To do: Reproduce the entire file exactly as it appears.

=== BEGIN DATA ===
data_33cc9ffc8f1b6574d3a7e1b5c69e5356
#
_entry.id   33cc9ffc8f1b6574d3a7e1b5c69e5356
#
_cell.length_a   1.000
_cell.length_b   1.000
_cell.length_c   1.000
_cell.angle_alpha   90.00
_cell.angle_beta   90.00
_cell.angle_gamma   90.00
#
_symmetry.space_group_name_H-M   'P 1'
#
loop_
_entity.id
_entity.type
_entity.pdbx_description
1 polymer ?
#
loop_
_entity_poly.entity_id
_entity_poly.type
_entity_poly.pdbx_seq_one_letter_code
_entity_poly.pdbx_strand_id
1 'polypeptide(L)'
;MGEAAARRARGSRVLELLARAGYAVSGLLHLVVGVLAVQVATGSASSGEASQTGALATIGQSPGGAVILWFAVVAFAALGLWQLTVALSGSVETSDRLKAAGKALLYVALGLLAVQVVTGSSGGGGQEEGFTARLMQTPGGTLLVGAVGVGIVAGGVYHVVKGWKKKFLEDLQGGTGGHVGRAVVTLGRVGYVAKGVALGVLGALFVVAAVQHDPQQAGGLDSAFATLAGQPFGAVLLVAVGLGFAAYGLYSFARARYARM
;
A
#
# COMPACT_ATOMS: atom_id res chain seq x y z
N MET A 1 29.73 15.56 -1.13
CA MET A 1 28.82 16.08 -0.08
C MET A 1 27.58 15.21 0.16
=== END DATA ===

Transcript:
data_33cc9ffc8f1b6574d3a7e1b5c69e5356
#
_entry.id   33cc9ffc8f1b6574d3a7e1b5c69e5356
#
_cell.length_a   1.000
_cell.length_b   1.000
_cell.length_c   1.000
_cell.angle_alpha   90.00
_cell.angle_beta   90.00
_cell.angle_gamma   90.00
#
_symmetry.space_group_name_H-M   'P 1'
#
loop_
_entity.id
_entity.type
_entity.pdbx_description
1 polymer ?
#
loop_
_entity_poly.entity_id
_entity_poly.type
_entity_poly.pdbx_seq_one_letter_code
_entity_poly.pdbx_strand_id
1 'polypeptide(L)'
;MGEAAARRARGSRVLELLARAGYAVSGLLHLVVGVLAVQVATGSASSGEASQTGALATIGQSPGGAVILWFAVVAFAALGLWQLTVALSGSVETSDRLKAAGKALLYVALGLLAVQVVTGSSGGGGQEEGFTARLMQTPGGTLLVGAVGVGIVAGGVYHVVKGWKKKFLEDLQGGTGGHVGRAVVTLGRVGYVAKGVALGVLGALFVVAAVQHDPQQAGGLDSAFATLAGQPFGAVLLVAVGLGFAAYGLYSFARARYARM
;
A
#
# COMPACT_ATOMS: atom_id res chain seq x y z
N MET A 1 29.73 15.56 -1.13
CA MET A 1 28.82 16.08 -0.08
C MET A 1 27.58 15.21 0.16